Sometimes in the frazzled frenzy of Life Every Day, you feel a tug to retreat even momentarily into an imaginary monk’s cell of silence for a sanity-saving minute of prayer or reflection or prayer and reflection – sometimes it’s hard to distinguish between the two.
If your soul and mind need quieted and fed at the bird feeder before flying off into the storm again, here are a few good reads from around the online meadow. Maybe one of them will sustain you in flight. Sparrows aren’t forgotten, no matter what tasks on your to-do list regularly slip your mind.
Eugene Peterson’s old “The Unbusy Pastor” has resurfaced. It is worth a(nother) read (click here) more than almost anything else that comes clunking into your inbox.
If I vainly crowd my day with conspicuous activity, or let others fill my day with imperious demands, I don’t have time to do my proper work, the work to which I have been called, the work of pastor. How can I lead people into the quiet place beside the still waters if I am in perpetual motion? How can I convincingly persuade a person to live by faith and not by works if I have to constantly juggle my schedule to make everything fit into place?
If I’m not busy making my mark in the world and not busy doing what everyone expects me to do, what do I do? What is my proper work? What does it mean to be a pastor? If I had no personal needs to be fulfilled, what would I do? If no one asked me to do anything, what would I do? Three things…
Dr. Timothy Tennent is revealing some interesting findings from 60,000 miles of travel. The Asbury Theological Seminary President has ministry experience on four continents and this past summer, he traveled to five. His thoughts on “Escaping the Fog” will have you reflecting over days and weeks.
When you walk into a vibrant church you can immediately sense the difference. At every point you meet gospel clarity. The church exudes confidence in the unique work of Jesus Christ. They understand the power and authority of God’s Word. They feel the lostness of the world and the urgency to bring the good news to everyone. At every point you observe gospel clarity.
In contrast, when you walk into the churches in decline you are immediately brought into “the Fog.” What is the fog? It is the inability to be clear about anything. There is no clarity about who Jesus Christ is and what He has done. There is no clarity about the Scriptures as the authoritative Word of God. There is no clarity about the urgency to reach the lost. When you listen to a sermon, you go away shaking your head, saying, “What exactly did he or she actually say?”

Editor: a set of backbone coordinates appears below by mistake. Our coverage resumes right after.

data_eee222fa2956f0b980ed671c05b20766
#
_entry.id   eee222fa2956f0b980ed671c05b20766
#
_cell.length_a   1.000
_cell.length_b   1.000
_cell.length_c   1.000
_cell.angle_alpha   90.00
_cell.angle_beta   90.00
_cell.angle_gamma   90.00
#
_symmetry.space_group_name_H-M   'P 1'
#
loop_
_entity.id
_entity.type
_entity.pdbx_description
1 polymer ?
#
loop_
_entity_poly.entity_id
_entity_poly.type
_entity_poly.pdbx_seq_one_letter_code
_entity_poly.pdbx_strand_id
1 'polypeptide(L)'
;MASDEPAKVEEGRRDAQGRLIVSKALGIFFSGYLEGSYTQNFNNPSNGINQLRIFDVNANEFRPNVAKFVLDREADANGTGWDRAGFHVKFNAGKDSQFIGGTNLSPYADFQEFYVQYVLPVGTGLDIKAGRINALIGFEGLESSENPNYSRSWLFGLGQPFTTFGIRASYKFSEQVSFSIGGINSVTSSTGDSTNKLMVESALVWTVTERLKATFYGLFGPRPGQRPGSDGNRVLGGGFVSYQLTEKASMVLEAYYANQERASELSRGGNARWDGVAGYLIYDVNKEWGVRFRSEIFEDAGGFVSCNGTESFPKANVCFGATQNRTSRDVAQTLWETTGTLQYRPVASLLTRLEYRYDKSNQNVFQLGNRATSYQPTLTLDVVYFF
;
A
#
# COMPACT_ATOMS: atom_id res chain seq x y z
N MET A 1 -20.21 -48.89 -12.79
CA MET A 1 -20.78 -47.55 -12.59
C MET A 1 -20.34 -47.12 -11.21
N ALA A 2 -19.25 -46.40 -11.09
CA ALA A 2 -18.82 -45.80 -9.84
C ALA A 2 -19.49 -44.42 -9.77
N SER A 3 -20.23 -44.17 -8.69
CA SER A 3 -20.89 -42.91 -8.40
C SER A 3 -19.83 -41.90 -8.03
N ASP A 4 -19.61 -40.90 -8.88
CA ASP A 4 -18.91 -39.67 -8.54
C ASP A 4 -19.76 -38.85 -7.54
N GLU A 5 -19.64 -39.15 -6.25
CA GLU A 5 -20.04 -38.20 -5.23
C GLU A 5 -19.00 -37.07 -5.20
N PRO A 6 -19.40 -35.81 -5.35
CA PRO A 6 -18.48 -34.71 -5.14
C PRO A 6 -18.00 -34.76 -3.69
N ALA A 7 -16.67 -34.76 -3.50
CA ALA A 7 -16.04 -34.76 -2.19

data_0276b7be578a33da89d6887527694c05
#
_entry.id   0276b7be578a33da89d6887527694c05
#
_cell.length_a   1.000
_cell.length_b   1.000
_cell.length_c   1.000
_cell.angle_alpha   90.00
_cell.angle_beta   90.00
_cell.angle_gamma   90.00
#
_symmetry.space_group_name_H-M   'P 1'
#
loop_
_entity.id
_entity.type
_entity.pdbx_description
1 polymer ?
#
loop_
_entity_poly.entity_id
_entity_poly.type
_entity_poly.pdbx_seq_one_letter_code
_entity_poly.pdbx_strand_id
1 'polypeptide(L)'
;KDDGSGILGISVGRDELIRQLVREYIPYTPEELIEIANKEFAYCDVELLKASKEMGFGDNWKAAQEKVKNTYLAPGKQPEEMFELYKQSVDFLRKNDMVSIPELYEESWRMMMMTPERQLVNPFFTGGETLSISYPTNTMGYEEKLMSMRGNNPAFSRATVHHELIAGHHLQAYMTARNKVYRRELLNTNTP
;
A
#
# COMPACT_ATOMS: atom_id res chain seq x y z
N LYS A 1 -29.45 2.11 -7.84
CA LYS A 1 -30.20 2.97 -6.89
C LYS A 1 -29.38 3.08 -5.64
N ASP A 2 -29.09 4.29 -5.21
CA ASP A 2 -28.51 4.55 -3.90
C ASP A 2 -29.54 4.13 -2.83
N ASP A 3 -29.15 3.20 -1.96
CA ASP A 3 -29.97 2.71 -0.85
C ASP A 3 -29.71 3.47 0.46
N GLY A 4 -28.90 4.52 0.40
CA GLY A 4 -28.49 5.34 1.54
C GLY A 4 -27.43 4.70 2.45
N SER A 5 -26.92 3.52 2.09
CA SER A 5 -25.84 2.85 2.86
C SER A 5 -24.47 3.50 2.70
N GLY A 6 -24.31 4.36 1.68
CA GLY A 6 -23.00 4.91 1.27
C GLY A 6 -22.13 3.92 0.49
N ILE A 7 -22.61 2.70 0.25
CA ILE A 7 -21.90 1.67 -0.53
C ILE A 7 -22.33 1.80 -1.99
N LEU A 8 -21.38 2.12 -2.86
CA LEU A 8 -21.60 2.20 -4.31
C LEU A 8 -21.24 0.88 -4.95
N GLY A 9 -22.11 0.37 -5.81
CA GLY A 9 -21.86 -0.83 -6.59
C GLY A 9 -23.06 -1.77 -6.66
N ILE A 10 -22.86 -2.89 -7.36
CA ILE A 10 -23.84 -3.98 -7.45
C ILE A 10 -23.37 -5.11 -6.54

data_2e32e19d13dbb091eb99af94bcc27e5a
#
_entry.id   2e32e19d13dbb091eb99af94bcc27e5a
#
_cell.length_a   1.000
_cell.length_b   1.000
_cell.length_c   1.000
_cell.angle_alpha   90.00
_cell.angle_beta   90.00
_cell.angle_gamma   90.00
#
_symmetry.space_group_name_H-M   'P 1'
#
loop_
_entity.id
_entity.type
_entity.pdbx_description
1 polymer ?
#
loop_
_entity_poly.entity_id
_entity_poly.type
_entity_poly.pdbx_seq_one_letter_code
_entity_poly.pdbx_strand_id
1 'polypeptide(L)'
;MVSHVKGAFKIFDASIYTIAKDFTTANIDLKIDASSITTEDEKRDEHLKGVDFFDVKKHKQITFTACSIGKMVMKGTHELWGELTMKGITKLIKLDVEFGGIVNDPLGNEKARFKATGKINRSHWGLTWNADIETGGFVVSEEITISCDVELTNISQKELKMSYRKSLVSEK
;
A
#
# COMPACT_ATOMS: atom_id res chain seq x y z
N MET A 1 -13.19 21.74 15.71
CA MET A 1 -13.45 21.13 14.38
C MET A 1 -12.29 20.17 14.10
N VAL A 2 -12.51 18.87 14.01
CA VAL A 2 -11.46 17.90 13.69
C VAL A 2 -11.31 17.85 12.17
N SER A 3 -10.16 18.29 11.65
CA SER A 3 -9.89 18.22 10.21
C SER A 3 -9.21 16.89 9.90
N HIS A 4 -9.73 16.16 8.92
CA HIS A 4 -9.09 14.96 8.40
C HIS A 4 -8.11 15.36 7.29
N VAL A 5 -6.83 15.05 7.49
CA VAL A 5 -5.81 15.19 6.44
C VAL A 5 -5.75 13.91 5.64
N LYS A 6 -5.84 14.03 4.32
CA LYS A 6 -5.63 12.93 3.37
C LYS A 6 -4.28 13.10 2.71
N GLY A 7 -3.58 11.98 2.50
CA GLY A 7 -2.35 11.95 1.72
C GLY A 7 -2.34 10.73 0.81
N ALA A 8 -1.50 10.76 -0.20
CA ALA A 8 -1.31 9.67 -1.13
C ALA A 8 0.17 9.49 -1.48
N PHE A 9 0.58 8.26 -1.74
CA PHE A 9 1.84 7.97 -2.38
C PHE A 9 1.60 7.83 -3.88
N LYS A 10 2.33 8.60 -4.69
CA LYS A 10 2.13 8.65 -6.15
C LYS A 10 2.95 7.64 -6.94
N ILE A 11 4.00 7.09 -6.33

As we edge closer to Ash Wednesday, these words from The Wesleyan Church General Superintendent Dr. Jo Anne Lyon are worth mulling over. In 2014, she spent time in Washington, D.C. fasting with people she had never met – an oddly anointed and overlooked communal discipline. Let us know how you incorporate some of these principles in your own church Lenten practices.
Do you need your wonder and imagination restored? A German forester has written a fascinating book – on trees. It turns out that while human nature is to miss the forest for the trees, this man’s knowledge illuminates the communal life of trees – their intricate networks and means of communication. In charmingly anthropomorphic language, he describes forest life – read the New York Times article about his journey caretaking forests. Close your eyes and think of J.R.R. Tolkein and, farther back, Eden. After all,
You will go out in joy
and be led forth in peace;
the mountains and hills
will burst into song before you,
and all the trees of the field
will clap their hands…
Sometimes it’s easy to feel smothered by the inevitable chronological egocentrism that defines our communal life together. In other words, we get near-sighted about topics that affect us and sometimes lose perspective due to our focus on our own lives. World Methodist Evangelism has put together a fun Pinterest page titled, “Roots Matter.” An eclectic collection of old photos, portraits, biographies, and Wesleyan Methodist “ephemera” stretches around the globe and across time. You might need to browse a moment over a photo of the first missionary in Korea to use a motorcycle (a Methodist) to regain perspective in time for that committee meeting about carpet colors.
Apparently at one point Wesleyan Methodists were known for their buns. And not just the circuit riders who spent all that time riding horseback. Cornish saffron buns (also known as “revel buns” or “tea treats”) are baked goods celebrated in Cornwall back to the point at which it was defined by tin mines. And it was Methodist groups and societies who baked the treats for the community for special events. Apparently, they were quite good with clotted cream on Good Friday. For a recipe with North American measurements, click here.